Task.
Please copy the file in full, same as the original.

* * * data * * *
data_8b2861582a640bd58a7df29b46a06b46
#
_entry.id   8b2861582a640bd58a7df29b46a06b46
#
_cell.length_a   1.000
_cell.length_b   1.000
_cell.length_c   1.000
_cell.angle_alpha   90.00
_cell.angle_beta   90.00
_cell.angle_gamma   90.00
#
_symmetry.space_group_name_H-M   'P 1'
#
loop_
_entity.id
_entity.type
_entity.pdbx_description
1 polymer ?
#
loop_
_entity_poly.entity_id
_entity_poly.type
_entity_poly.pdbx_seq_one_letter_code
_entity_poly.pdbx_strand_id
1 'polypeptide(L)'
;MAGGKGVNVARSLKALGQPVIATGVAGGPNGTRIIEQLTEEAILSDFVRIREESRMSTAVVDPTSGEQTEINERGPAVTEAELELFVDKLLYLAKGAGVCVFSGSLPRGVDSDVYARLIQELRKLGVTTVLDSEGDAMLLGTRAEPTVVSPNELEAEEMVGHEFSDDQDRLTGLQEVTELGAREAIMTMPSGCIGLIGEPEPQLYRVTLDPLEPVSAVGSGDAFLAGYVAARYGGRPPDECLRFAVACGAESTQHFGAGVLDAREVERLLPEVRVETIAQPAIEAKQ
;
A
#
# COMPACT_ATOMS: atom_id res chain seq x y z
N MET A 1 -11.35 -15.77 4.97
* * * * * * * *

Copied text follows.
data_8b2861582a640bd58a7df29b46a06b46
#
_entry.id   8b2861582a640bd58a7df29b46a06b46
#
_cell.length_a   1.000
_cell.length_b   1.000
_cell.length_c   1.000
_cell.angle_alpha   90.00
_cell.angle_beta   90.00
_cell.angle_gamma   90.00
#
_symmetry.space_group_name_H-M   'P 1'
#
loop_
_entity.id
_entity.type
_entity.pdbx_description
1 polymer ?
#
loop_
_entity_poly.entity_id
_entity_poly.type
_entity_poly.pdbx_seq_one_letter_code
_entity_poly.pdbx_strand_id
1 'polypeptide(L)'
;MAGGKGVNVARSLKALGQPVIATGVAGGPNGTRIIEQLTEEAILSDFVRIREESRMSTAVVDPTSGEQTEINERGPAVTEAELELFVDKLLYLAKGAGVCVFSGSLPRGVDSDVYARLIQELRKLGVTTVLDSEGDAMLLGTRAEPTVVSPNELEAEEMVGHEFSDDQDRLTGLQEVTELGAREAIMTMPSGCIGLIGEPEPQLYRVTLDPLEPVSAVGSGDAFLAGYVAARYGGRPPDECLRFAVACGAESTQHFGAGVLDAREVERLLPEVRVETIAQPAIEAKQ
;
A
#
# COMPACT_ATOMS: atom_id res chain seq x y z
N MET A 1 -11.35 -15.77 4.97